Evaluation of control systems for automated aircraft wing manufacturing
Author(s)Herrera, Jason (Jason Richard)
Leaders for Global Operations Program.
Julie A. Shah and Roy E. Welsch.
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The Boeing Company is looking to bring aircraft manufacturing technology into the 21st century. As part of this process, several projects have been started to develop the technologies required to achieve Boeing's vision for the future of aircraft manufacturing. To date, much of this work has focused on hardware, including robotic and other automation technologies. However, in order to use this hardware, a significant effort must also be made in the area of factory control and coordination. This thesis advances knowledge in this area by evaluating the suitability of different control system approaches for aircraft wing box assembly. First, general classes of control systems are discussed and several criteria are proposed for evaluating their performance in an aircraft manufacturing environment. The current wing box assembly process is then examined in order to develop simplified but representative task networks to which various algorithms can be applied. The Tercio algorithm, developed at MIT, is used to generate schedules for several problem structures of interest in order to characterize the algorithm's performance in this context. The Tercio algorithm is then benchmarked against the Aurora scheduling tool, showing that Tercio can generate more efficient schedules than Aurora, but at the cost of increased computation time. Next, management considerations with respect to product design, manufacturing technology development, and implementation associated with advanced manufacturing technologies are discussed. Finally, recommendations are provided for how Boeing can accelerate the development of useful and practical advanced, automated manufacturing systems.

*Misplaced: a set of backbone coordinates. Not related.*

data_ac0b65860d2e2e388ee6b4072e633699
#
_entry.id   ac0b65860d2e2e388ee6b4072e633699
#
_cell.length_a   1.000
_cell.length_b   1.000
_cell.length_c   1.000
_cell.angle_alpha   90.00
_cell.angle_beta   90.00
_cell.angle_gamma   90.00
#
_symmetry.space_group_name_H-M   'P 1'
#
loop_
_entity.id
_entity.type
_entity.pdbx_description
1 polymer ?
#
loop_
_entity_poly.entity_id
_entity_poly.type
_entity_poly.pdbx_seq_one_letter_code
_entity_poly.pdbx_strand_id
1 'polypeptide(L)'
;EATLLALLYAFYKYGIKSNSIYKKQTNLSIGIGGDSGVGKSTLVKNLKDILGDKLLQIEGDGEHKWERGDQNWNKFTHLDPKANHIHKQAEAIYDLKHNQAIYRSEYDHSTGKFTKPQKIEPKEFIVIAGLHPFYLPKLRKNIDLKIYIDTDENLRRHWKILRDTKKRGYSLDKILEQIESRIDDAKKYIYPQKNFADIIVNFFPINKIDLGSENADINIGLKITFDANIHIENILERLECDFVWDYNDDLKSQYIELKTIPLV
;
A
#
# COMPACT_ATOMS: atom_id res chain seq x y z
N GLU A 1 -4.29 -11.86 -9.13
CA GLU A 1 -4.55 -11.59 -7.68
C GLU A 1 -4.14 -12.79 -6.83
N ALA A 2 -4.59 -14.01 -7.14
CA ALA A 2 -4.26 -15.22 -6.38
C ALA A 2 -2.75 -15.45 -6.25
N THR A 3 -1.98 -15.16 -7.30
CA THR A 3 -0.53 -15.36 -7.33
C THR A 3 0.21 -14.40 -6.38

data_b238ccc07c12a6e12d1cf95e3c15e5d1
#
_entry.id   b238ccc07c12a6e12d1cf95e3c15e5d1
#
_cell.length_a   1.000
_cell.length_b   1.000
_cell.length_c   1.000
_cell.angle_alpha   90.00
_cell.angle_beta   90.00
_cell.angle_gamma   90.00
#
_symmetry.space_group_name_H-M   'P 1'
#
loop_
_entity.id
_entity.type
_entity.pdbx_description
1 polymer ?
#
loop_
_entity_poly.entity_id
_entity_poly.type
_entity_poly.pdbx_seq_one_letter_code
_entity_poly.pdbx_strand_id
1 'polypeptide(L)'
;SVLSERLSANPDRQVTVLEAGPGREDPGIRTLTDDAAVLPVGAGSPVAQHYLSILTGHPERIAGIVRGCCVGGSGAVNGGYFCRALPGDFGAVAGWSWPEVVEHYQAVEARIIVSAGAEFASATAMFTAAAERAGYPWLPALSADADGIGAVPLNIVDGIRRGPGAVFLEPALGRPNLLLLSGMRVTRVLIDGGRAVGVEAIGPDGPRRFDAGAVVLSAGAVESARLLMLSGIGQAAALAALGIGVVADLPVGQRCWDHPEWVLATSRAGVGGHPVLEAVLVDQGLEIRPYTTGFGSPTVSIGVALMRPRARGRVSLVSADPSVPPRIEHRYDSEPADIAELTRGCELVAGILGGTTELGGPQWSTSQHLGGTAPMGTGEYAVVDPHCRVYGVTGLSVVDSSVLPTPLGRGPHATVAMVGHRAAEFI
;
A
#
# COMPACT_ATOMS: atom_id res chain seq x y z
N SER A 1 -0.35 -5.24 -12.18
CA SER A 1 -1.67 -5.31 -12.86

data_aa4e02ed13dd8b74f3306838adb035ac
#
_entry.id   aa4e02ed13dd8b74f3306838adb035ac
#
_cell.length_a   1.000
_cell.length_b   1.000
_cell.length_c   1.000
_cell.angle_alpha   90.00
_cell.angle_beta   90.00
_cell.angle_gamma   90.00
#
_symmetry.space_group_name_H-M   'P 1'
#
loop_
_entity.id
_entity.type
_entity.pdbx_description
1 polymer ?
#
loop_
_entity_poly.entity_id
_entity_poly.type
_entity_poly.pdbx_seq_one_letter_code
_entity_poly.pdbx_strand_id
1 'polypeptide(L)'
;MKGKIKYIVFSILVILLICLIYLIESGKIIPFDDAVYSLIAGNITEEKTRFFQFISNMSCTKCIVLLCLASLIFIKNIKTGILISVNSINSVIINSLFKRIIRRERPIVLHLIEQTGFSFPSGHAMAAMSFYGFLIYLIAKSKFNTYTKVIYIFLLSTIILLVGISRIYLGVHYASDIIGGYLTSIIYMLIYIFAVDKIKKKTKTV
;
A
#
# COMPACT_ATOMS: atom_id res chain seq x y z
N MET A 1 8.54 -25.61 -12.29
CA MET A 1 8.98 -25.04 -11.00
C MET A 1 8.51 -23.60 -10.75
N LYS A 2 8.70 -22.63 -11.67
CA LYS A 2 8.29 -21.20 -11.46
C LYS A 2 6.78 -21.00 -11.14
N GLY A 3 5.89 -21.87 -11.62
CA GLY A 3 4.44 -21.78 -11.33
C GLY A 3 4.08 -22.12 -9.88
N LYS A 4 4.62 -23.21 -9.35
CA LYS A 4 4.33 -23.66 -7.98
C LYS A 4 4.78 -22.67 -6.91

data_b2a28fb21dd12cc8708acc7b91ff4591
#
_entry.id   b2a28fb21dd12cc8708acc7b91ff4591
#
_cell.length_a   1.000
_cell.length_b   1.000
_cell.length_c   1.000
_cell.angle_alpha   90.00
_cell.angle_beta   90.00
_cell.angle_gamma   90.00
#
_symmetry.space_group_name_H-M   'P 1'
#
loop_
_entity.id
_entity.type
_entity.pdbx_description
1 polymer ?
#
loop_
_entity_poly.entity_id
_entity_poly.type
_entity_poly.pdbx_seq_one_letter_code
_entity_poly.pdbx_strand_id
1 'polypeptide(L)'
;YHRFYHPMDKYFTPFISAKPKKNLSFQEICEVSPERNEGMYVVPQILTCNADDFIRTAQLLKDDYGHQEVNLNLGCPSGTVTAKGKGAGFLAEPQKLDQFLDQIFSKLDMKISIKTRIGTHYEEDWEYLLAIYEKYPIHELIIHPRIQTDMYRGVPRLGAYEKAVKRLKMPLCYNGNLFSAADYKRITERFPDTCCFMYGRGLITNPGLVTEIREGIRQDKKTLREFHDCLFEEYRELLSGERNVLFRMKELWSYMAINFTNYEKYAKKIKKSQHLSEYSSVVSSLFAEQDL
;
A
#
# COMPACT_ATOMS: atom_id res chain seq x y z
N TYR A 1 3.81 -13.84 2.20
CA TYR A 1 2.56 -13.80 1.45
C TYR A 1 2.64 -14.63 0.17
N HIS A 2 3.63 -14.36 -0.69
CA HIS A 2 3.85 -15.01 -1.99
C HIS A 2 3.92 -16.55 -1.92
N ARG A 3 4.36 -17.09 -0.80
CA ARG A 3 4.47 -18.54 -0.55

Thesis (M.B.A.)--Massachusetts Institute of Technology, Sloan School of Management; and, (S.M.)--Massachusetts Institute of Technology, Dept. of Aeronautics and Astronautics; in conjunction with the Leaders for Global Operations Program at MIT, 2013.This electronic version was submitted and approved by the author's academic department as part of an electronic thesis pilot project. The certified thesis is available in the Institute Archives and Special Collections.Cataloged from department-submitted PDF version of thesisIncludes bibliographical references (p. 62-64).
DepartmentMassachusetts Institute of Technology. Department of Aeronautics and Astronautics.; Sloan School of Management.; Leaders for Global Operations Program.
Massachusetts Institute of Technology
Aeronautics and Astronautics., Sloan School of Management., Leaders for Global Operations Program.